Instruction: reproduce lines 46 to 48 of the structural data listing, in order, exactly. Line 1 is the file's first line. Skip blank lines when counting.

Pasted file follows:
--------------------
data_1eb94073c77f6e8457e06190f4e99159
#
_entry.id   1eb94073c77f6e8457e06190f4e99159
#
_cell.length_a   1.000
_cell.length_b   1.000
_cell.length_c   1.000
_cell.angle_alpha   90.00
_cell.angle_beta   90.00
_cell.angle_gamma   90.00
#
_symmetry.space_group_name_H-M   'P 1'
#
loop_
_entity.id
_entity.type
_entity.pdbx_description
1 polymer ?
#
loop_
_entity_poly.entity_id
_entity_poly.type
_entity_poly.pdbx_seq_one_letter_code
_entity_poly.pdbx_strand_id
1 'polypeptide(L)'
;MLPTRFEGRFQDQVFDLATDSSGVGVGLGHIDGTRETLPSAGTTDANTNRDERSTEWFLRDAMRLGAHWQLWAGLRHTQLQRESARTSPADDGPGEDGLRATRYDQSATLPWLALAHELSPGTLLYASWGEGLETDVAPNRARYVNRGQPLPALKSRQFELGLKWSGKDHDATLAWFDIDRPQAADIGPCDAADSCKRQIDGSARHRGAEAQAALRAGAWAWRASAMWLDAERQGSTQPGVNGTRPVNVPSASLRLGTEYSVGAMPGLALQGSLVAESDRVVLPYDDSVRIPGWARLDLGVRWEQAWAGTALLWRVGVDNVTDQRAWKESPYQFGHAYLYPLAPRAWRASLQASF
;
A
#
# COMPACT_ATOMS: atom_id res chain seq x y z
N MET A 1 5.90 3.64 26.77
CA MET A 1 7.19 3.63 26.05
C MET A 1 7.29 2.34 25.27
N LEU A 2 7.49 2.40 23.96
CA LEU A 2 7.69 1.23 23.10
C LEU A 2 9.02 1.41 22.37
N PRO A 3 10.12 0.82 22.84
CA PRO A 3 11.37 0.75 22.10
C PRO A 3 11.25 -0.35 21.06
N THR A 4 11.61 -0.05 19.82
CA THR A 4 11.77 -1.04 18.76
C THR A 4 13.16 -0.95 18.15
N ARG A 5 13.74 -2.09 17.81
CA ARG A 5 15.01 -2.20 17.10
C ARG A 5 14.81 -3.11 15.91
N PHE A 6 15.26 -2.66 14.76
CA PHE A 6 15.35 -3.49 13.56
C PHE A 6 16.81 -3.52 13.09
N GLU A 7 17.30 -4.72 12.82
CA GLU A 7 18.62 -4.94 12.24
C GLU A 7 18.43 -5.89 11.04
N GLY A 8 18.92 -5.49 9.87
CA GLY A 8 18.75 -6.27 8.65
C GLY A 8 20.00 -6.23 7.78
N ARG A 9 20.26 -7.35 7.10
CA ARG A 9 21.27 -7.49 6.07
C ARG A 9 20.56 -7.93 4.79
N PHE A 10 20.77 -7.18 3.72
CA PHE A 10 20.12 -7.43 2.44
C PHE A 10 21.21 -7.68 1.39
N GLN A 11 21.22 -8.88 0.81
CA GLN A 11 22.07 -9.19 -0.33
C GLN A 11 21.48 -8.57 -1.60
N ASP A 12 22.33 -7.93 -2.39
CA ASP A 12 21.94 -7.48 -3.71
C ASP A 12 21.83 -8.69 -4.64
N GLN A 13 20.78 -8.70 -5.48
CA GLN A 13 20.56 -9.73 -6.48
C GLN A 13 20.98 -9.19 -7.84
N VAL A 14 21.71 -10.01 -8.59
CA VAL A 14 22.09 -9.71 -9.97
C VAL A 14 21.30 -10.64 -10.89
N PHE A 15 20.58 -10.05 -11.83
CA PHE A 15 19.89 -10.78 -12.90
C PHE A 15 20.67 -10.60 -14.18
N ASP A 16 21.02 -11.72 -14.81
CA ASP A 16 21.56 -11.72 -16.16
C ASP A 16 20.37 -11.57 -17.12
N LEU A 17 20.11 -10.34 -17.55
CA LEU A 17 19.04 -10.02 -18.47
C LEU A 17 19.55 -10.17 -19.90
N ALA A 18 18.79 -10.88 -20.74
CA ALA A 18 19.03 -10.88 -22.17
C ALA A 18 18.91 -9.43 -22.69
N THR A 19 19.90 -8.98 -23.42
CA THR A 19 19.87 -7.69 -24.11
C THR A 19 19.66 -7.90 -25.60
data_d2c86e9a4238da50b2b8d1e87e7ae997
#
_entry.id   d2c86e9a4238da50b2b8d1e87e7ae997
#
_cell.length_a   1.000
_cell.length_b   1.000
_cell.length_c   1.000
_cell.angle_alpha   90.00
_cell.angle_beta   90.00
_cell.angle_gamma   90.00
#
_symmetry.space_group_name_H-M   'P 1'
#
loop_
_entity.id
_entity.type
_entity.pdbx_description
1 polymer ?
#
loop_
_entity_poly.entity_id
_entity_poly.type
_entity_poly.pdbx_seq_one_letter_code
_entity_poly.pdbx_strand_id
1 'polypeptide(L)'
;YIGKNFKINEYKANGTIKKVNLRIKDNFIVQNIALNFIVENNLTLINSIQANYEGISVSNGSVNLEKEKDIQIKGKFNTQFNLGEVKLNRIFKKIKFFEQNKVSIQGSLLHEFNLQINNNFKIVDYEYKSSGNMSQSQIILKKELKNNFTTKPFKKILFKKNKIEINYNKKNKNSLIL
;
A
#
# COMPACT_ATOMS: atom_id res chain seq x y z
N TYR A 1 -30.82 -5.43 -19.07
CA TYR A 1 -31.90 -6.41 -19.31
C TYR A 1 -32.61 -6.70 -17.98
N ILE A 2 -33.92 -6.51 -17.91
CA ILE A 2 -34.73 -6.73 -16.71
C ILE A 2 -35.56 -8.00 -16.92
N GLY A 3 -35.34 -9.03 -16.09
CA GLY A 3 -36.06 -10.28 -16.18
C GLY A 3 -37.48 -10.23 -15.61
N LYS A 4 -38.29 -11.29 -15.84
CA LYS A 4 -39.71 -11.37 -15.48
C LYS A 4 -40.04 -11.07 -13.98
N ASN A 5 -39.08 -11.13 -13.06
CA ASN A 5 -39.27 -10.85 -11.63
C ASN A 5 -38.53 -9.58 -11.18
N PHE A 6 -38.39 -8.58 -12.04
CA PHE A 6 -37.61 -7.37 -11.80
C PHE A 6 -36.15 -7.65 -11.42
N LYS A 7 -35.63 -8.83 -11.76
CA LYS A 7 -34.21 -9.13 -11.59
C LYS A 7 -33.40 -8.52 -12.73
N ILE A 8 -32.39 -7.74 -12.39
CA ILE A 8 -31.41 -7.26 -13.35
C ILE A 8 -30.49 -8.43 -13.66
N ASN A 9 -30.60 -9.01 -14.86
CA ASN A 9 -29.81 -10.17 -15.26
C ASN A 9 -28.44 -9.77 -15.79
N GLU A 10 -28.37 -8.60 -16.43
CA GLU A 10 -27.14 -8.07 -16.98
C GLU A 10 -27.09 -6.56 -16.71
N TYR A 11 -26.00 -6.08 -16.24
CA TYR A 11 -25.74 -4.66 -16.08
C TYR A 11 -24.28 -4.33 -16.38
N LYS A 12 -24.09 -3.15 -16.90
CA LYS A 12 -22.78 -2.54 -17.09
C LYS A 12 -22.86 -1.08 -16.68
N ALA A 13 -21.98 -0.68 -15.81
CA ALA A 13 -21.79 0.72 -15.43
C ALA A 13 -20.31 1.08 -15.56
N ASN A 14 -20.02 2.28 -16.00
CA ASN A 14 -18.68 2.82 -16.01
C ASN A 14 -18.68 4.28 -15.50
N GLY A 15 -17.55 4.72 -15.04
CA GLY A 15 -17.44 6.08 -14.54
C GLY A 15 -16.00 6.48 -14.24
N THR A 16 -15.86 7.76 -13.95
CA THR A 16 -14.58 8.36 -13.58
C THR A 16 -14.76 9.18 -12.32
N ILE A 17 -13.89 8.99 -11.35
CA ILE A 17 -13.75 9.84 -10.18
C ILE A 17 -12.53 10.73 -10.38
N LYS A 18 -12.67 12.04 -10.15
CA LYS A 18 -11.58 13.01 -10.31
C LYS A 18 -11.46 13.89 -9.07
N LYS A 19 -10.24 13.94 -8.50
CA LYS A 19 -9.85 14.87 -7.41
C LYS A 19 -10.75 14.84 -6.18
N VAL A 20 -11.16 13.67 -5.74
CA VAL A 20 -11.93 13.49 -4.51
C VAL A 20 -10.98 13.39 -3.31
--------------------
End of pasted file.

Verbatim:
N PHE A 6 15.26 -2.66 14.76
CA PHE A 6 15.35 -3.49 13.56
C PHE A 6 16.81 -3.52 13.09